Medium to long-term employment outlook: Looking ahead to 2026
This report presents our employment forecasts by industries, broad occupation and skill groups to 2026.
How we use the data
The employment outlook to 2026 informs our medium-long term policy advice on immigration policy settings and decisions on tertiary education and industry training funding priorities.
The Occupation Outlook 2018, used by high school students in making career choices, also refers to the employment outlook.
Model and methodology
These forecasts are based on a Computable General Equilibrium model developed by Business and Economic Research Ltd (BERL) for our use. The method and underpinning assumptions are described in the methodology section at the end of the report.
- 47,000 more workers on average each year to 2026. Employment is forecast to grow by 1.8% annually, adding about 47,000 workers on average per year to the workforce in the 10 years to 2026.
- Strong economic growth supports this employment growth — average annual GDP growth of about 3.2% and 2.6% over the 2016-21 and 2021-26 periods, respectively.
- Business services and construction are forecast to have the strongest employment gains. These industries are forecast to add 7,600 per year and 5,600 per year, respectively, over the 10 years to 2026.
- 27,400 average annual increase forecast for highly-skilled occupations. Employment growth will be strongest for highly-skilled occupations, and weakest for lower-skilled occupations (14,000 annually) over the forecast period.
In the medium-term, strong employment growth is anticipated to be matched by increasing labour supply resulting from elevated net migration. In the long-term, increasing labour supply constraints arising from an ageing population is anticipated to result in higher productivity growth.
The employment forecasts are based on GDP growth and other macroeconomic forecasts and productivity assumptions at the industry level, and are indicative of the likely growth path of employment. Because a top-down macroeconomic approach was used to forecast employment changes by industry, care should also be taken when interpreting specific industry employment forecasts.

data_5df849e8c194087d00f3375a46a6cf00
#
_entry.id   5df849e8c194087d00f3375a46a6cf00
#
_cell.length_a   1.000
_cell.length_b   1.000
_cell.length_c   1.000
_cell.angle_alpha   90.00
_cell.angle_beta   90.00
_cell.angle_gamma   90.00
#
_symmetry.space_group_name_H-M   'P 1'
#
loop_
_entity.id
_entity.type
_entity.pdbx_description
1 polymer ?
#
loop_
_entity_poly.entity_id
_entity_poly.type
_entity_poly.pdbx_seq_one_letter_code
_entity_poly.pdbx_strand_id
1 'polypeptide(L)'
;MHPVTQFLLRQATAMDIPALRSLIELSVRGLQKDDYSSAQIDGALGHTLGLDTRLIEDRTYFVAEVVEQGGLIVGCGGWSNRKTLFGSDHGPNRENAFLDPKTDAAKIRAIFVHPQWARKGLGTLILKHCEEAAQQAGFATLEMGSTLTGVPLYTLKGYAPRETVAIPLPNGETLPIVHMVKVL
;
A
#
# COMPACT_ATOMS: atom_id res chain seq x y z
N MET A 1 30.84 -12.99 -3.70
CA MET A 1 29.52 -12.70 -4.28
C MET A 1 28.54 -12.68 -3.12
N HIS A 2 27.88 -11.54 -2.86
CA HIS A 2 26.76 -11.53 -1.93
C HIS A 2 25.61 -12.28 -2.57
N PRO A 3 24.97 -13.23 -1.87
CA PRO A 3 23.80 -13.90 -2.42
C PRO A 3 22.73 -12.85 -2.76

Business services and construction will drive employment growth
Eight out of the 16 industry groups will have higher than average annual growth over the 10 years to 2026. Of those industry groups, business services will have the strongest annual growth rate (2.5% or 7,600), followed by the construction and utilities industry (2.2% or 6,100 on average) and other manufacturing industries (2.0% or 3,000). Strong growth in household spending and residential investment over the forecast period underpins the forecast growth in those industries.
Over the forecast period, employment growth will be weakest in the primary sector. Weak to modest growth is projected for the public sector, including education and training, and public administration and safety.
Figure 1: Fastest to slow growing industry groups over the 10 years to 2026
27,400 average annual increase for highly-skilled occupations
Employment growth will be strongest for highly-skilled occupations, including managers and professionals, which are projected to account about 58% of the total employment growth in the 10 years to 2026.
Within the highly-skilled occupation group, annual growth with be fastest for advertising, public relations and sales managers and ICT managers. Over the forecast period, employment in highly-skilled occupations will increase by 273,800.
14,000 more lower-skilled workers on average each year
Opportunities for lower-skilled workers will be fewer, with annual growth of 1.2% over the 10 years to 2026.
The fastest growing occupations are drivers, construction and mining labourers and delivery drivers. These occupations will make up about 40% of the 43,900 increase in employment for this group.
Figure 2: Annual average percentage change, skill group, 2016-21 and 2021-26 periods
Data table for Figure 1
Data table 1: All 28 industries
Data table for Figure 2
Data table 2: All 97 occupations